Hacking the CoffeeScript Redux Compiler

CoffeeScript is great. I'm not going to spend any time backing that statement up in this article, but you are free to stop reading if it's not your cup of tea.

My main gripe with CoffeeScript, however, is a small impedance mismatch with the Ember.js object model. Creating classes using the new operator in coffeescript does not translate well to the Ember convention of creating object's via the create method.1

Specifically, consider the following CoffeeScript:

class Developer
class Brogrammer extends Developer
b = new Brogrammer

Running this through the CoffeeScript compiler generates something along the lines of:

var b, Brogrammer, Developer;
Developer = function () {
  function Developer() {
  return Developer;
Brogrammer = function (super$) {
  extends$(Brogrammer, super$);
  function Brogrammer() {
  return Brogrammer;
b = new Brogrammer;
function isOwn$(o, p) {
  return {}, p);
function extends$(child, parent) {
  var key;
  for (key in parent)
    if (isOwn$(parent, key))
      child[key] = parent[key];
  function ctor() {
    this.constructor = child;
  ctor.prototype = parent.prototype;
  child.prototype = new ctor;
  child.__super__ = parent.prototype;
  return child;

When dealing with Ember.js, however, it would be desirable to output the following:

var b, Brogrammer, Developer;
Developer = Ember.Object.extend();
Brogrammer = Developer.extend();
b = Brogrammer.create();

Fortunately, I have been following the CoffeeScript Redux Project by Michael Ficarra closely and am excited by its potential. From its own description, it aims to be a "rewrite of the CoffeeScript compiler with proper compiler design principles and a focus on robustness and extensibility." Although not complete, extensibility is exactly what we need here and it is far enough along for a proof of concept.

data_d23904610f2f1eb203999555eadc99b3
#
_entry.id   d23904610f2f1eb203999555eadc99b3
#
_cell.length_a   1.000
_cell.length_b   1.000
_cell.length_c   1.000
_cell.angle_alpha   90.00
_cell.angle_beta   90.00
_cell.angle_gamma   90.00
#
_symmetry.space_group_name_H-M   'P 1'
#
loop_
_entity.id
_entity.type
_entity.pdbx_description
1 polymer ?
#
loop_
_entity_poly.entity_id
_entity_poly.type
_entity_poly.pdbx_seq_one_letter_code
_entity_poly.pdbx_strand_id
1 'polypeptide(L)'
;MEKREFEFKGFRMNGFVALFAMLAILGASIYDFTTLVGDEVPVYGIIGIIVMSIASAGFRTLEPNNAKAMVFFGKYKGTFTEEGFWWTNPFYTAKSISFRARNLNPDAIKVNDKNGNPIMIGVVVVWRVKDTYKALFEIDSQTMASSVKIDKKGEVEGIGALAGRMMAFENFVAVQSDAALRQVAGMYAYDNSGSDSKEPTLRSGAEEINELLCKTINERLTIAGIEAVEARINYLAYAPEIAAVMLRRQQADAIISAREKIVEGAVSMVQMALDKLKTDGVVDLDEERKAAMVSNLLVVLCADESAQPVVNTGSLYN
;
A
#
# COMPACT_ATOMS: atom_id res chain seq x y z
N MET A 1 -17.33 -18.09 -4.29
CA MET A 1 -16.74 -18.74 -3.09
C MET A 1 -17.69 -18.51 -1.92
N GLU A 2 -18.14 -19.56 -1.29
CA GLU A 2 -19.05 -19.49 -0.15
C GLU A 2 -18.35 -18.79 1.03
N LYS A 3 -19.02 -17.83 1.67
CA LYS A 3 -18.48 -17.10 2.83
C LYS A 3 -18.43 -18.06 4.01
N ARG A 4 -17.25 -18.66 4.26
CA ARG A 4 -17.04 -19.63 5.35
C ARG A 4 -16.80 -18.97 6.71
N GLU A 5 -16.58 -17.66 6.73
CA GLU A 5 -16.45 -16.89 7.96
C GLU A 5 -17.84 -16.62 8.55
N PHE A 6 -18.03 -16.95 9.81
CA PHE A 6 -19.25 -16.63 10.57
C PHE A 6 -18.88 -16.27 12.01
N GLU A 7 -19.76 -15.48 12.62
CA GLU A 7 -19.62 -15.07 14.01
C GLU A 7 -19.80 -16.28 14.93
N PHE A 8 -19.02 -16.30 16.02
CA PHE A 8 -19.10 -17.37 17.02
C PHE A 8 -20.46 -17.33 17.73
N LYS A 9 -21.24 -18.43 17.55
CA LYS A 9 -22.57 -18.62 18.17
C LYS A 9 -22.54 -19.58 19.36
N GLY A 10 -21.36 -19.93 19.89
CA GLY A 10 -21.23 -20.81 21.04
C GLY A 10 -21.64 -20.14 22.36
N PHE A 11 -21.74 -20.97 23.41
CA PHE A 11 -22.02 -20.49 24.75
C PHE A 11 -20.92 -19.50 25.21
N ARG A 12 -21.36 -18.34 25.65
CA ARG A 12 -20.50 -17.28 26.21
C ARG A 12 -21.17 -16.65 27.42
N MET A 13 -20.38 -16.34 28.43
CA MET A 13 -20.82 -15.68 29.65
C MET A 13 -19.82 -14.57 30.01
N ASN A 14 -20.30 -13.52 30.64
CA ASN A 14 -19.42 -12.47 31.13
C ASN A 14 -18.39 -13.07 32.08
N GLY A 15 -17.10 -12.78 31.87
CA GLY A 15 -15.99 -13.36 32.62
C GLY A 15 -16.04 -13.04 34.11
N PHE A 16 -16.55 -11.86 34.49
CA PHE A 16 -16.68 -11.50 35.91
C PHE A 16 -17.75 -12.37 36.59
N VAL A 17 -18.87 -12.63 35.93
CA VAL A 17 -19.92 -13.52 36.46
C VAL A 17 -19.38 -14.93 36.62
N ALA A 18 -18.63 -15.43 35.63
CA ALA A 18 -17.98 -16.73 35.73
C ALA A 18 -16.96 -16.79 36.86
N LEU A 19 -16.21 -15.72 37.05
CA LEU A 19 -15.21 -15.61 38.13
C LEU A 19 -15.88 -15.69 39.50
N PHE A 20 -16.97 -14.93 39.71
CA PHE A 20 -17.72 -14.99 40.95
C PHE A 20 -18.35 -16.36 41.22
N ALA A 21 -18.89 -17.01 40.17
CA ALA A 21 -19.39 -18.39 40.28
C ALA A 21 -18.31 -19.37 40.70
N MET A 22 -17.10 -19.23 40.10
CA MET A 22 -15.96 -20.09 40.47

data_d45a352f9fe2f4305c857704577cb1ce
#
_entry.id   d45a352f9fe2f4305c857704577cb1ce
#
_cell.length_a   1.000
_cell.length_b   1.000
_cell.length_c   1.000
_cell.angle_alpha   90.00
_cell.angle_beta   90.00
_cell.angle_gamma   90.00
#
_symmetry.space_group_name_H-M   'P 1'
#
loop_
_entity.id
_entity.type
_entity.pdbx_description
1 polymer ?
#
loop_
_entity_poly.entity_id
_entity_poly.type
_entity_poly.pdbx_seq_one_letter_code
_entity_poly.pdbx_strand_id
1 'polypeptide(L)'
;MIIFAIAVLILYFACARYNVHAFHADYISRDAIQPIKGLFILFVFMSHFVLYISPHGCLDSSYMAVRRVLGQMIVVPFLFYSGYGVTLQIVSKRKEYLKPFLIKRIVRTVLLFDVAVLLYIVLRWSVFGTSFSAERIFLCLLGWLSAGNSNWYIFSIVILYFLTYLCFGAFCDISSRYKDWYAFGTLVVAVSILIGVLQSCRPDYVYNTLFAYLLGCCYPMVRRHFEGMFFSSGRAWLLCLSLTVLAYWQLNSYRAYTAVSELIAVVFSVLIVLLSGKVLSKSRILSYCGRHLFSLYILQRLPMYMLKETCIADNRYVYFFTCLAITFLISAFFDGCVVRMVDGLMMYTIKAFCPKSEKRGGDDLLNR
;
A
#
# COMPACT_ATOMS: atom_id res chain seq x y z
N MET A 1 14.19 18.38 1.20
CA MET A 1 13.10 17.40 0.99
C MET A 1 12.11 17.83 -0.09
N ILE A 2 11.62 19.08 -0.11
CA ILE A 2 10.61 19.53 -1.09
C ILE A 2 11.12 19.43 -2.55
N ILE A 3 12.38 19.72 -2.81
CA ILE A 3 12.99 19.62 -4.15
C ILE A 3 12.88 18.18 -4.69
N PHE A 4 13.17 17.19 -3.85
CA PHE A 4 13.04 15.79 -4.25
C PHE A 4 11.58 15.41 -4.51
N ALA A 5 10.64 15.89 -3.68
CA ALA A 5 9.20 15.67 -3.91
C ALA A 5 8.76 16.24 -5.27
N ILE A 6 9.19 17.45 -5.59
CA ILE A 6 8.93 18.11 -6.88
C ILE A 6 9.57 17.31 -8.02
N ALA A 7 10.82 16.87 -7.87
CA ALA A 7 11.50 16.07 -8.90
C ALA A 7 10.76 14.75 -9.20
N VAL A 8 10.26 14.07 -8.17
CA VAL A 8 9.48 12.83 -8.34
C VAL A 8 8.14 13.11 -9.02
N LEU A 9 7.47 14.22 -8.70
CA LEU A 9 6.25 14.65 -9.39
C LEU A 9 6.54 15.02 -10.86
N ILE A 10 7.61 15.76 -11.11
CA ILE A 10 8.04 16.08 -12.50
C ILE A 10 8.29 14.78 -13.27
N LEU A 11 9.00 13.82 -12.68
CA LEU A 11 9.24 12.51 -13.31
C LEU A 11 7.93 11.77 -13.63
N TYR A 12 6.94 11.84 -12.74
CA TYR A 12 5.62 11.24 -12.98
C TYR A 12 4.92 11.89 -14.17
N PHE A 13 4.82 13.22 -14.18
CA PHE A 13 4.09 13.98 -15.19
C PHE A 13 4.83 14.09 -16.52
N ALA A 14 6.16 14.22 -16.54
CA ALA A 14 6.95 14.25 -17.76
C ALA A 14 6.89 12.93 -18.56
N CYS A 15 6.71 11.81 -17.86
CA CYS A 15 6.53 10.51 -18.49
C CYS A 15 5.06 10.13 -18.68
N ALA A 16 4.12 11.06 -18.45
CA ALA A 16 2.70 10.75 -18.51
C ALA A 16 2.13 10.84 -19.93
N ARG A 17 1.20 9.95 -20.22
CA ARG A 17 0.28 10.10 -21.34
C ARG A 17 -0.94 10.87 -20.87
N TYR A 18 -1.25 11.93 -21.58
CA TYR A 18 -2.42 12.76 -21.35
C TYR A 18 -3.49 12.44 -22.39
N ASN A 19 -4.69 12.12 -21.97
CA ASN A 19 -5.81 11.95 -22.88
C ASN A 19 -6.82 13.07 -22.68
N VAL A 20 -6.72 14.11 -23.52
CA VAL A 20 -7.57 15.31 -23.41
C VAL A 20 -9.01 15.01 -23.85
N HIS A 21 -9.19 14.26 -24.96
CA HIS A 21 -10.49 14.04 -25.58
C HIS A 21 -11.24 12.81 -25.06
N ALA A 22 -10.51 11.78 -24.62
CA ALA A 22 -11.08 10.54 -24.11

In this post I am going to detail exactly that: how one would go about creating a modified, Ember-specific version of the CS compiler which conforms to the Ember object model.

Compiler Overview

In order to make this modification, it is important to grok the structure of the CSR compiler. Below are the steps the coffee binary goes through during compilation:

  1. Preprocessing - Perform lexical analysis and convert the input into tokens.
  2. Parsing - Construct the CoffeeScript abstract syntax tree (AST). This is written using PEG.js.
  3. Optimising - Perform optimizations and simplify the AST.
  4. Compiling - Compile the CS AST into a JavaScript AST.
  5. Code generation - Output JS, this uses escodegen.

Since we are not adding any new syntax to CoffeeScript itself, our primitive proof of concept only has to worry about the compilation phase: we need only modify the generated JavaScript AST to use Ember's conventions.

Modifying the Code

After checking out the code from the GitHub repo, let's try and test out the existing behavior. Create a file called in the root of the repository and populate it with the example at the top of this post. Then run:

make && ./bin/coffee --debug --js <